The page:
Do you crave something sweet–like a small bite of chocolate–after every meal? Do you think about dessert all day? Do you add sugar to your breakfast coffee, or choose highly sweetened cereals to start your day? If they answer to any of these questions is yes, you might just be addicted to sugar. And you are not alone. With the American adult obesity rates climbing as high as 56%, lots of us are sugar addicts. Sugar can be more addictive than drugs like heroin or cocaine because sugar is a slow, silent addiction versus, louder, quicker drug addictions. A sugar addict doesn’t get hooked right away. It could take 10 years, but once established, the addiction is just as strong, and just as dangerous. The result is obesity, diabetes, heart disease, and more.
When you are addicted to sugar you feel moody when you don’t eat sugar. The smell, sight, or touch of sugary foods can give you an instant high or rush, and spark a craving. And when you are not eating sugar, you’re thinking about it. You can literally not go one day without it. What’s more, when you do eat sugar, you tend to indulge, or eat too much.
Sugar dependency is a sign of a brain imbalance with dopamine, the chemical that is attached to the search for reward. Like any other addiction, it can be passed down for 2-3 generations, so if you can break the habit when you are younger you are also protecting the lives of your children, and possibly your grandchildren. With rising childhood obesity rates, each generation seems to be getting worse–or more addicted.
A sugar addiction is difficult to avoid, but easy to break. The first thing you need to do is switch to sugar substitutes. While they won’t end the cravings for something sweet, it will drastically lower your caloric intake, which is the first part of the problem. Use sugar substitutes like Stevia and Splenda for cooking, baking, as well as sweetening your coffee, other beverages, and foods.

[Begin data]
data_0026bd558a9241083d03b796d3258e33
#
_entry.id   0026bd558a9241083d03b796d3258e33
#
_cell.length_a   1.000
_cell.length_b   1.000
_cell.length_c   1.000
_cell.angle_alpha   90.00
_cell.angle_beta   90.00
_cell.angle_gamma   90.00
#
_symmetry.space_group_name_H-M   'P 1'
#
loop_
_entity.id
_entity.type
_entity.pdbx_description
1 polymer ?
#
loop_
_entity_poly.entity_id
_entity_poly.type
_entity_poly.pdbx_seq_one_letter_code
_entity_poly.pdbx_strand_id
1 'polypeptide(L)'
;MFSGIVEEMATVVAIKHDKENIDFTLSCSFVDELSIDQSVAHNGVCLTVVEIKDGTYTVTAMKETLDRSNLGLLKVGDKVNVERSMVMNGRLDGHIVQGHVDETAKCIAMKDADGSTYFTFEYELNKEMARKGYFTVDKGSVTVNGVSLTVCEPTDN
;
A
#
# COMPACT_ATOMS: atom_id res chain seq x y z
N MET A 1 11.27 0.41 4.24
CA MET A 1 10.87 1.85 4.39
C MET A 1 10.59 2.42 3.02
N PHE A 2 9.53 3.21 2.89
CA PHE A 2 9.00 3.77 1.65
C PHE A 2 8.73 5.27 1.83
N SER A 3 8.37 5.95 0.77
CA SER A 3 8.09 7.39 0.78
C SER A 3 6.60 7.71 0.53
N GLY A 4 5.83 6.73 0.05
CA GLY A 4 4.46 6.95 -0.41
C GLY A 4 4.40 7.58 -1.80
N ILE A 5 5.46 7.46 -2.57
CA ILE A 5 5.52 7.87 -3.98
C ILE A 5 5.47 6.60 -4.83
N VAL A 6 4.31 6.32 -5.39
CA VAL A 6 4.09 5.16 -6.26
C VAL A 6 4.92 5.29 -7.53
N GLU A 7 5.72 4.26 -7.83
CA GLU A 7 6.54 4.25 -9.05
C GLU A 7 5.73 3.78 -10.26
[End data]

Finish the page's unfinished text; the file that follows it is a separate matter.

Next, slowly decrease the amount of sugar you are using, and replace the taste with something else, like fruit or spices, which are high in nutrients. Instead of sprinkling sugar on your oatmeal or coffee, try a sprinkle of cinnamon. Instead of sweetening your tea, try adding lemon. Slowly, your tastes will change and you’ll be satisfied with a host of different tastes, running from savory to spicy.
Last, you can balance your brain’s chemistry to beat the sugar withdrawal. Drink lots of green tea to flush out the sugar stored in your body. You’ll also be helping your body get rid of other harmful toxins, and gain nutrients.
By following this regimen, you can notice a positive change in as little as 1 week, but it could take as much as 1 year to break the addiction entirely.
Eric R. Braverman, M.D.
Dr. Braverman is a Summa Cum Laude and Phi Beta Kappa graduate of Brandeis University and NYU Medical School, did brain research at Harvard Medical School, and trained at an affiliate of Yale Medical School. He is acknowledged worldwide as an expert in brain-based diagnosis and treatment, and he lectures to and trains doctors in anti-aging medicine.